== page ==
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New owner of Massapequa Perk keeps Lucky’s legacy alive

An exterior image in 2011 of Massapequa Perk,

An exterior image in 2011 of Massapequa Perk, a coffee shop across the street from the Massapequa Park station of the Long Island Rail Road. Credit: Google

The new owner of Massapequa Perk Coffee House in Massapequa Park doesn’t plan to make big changes to the business he acquired last week.

“It’s a great little shop,” said Pete Mangouranes, who along with his partners, Veronica Carratelli and Lorenzo Pugliano, officially took over the Front Street store on Sept. 1. “It’s thriving.”

For Mangouranes, 39, of Massapequa Park, the purchase of the coffee shop was more than a business acquisition. It was personal, an opportunity to keep another man’s legacy alive.

Mangouranes said he was close with the shop’s original owners, fellow Massapequa Park resident Fortunato "Lucky" DiBenedetto, and his wife, Lisa, who opened the coffee house in August 2008. Mangouranes regularly purchased coffee beans from the couple for the two other eateries he owns in downtown Massapequa Park — Jam and The Good Life.

DiBenedetto died on April 28, leaving behind two young children, his wife and the couple’s business. Lisa DiBenedetto continued to run the shop after her husband’s death, but ultimately decided she wanted more time with her kids, Mangouranes said.

After about a month of talks, Mangouranes said he worked out a deal with Lisa DiBenedetto to purchase the shop.

"One of reasons she actually wanted to sell it to us is because she knew we wouldn’t change it," he said. "This was her husband's passion."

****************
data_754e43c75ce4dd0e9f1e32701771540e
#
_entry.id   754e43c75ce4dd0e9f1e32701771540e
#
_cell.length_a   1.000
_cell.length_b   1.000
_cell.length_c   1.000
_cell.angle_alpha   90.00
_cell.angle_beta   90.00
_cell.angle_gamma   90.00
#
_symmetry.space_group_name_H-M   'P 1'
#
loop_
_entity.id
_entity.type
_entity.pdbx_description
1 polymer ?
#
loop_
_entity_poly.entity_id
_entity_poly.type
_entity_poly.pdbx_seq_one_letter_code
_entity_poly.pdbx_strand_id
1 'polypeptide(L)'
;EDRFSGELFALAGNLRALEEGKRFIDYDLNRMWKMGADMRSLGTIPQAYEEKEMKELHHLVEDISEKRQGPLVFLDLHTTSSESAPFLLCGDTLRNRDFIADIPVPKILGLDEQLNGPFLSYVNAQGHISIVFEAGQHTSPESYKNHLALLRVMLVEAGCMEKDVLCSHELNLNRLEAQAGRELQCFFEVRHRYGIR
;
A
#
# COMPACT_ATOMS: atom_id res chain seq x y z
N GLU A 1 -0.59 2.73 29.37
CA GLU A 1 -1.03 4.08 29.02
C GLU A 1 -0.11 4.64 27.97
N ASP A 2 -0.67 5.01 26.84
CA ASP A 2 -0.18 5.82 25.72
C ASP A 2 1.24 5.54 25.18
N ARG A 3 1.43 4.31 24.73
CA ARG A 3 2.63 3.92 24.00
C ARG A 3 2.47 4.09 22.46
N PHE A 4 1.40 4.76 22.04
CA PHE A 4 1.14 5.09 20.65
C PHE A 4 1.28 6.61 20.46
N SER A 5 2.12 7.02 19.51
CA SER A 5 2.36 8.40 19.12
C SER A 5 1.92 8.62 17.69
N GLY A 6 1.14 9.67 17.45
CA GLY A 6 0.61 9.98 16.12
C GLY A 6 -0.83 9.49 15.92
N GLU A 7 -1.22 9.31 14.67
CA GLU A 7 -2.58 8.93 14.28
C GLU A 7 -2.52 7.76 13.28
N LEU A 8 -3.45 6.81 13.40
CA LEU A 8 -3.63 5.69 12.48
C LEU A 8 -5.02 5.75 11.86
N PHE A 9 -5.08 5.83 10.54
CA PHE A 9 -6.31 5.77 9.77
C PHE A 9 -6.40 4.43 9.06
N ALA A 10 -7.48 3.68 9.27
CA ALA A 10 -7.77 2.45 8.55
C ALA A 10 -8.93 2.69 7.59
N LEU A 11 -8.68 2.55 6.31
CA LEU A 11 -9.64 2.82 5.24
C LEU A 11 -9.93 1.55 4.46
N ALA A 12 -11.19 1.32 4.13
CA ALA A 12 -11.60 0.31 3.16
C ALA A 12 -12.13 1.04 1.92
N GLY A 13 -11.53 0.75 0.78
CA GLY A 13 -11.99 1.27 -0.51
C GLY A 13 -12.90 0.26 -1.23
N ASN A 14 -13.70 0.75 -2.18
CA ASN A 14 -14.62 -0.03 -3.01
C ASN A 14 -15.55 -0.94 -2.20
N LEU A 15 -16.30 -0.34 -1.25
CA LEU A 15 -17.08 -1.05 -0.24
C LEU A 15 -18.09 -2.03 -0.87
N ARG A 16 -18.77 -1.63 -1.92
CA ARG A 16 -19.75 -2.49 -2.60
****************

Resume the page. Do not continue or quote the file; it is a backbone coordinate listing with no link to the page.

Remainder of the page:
Mangouranes said he did make DiBenedetto's widow agree to one stipulation, that she would allow him to set up a college fund for her two children that would be funded by a portion of the shop's sales going forward.

Mangouranes said there are several reasons why Massapequa Perk has been so successful. Its location — directly across from the Massapequa Park Long Island Rail Road station — is key.

The coffee itself has also earned a loyal following. Mangouranes said they use different beans from around the world and roast them in small batches, so the coffee is always fresh. About 60 percent of customers order just the drip coffee, he said, even though the shop also offers a large selection of flavored lattes — from caramel brûlée to “snowy coconut — and smoothies. On Monday morning, the shop was serving a Peruvian roast.

He also credited the staff.

“The staff has personality,” he said. “Jack, who works Wednesday, Thursday and Friday mornings, is the Bob Ross of coffee beans and his attitude is just infectious; he just wakes you up.”

Mangouranes said he does plan to make a few tweaks — installing refrigeration behind the counter, so the baristas can be more efficient, and he’s applying for a permit, so he’ll be able to bake some treats in house in addition to the muffins he has delivered from a Brooklyn bakery.

Other than that, Massapequa Perk will remain true to what the DiBenedetto’s created. That includes the small library of books that customers are allowed to borrow “on the honor system” and return whenever, he said.

“It’s a personal coffee shop,” Mangouranes said. “I think some of the chains are impersonal, but here, we’re in the business of ‘Hey, how are you?’”

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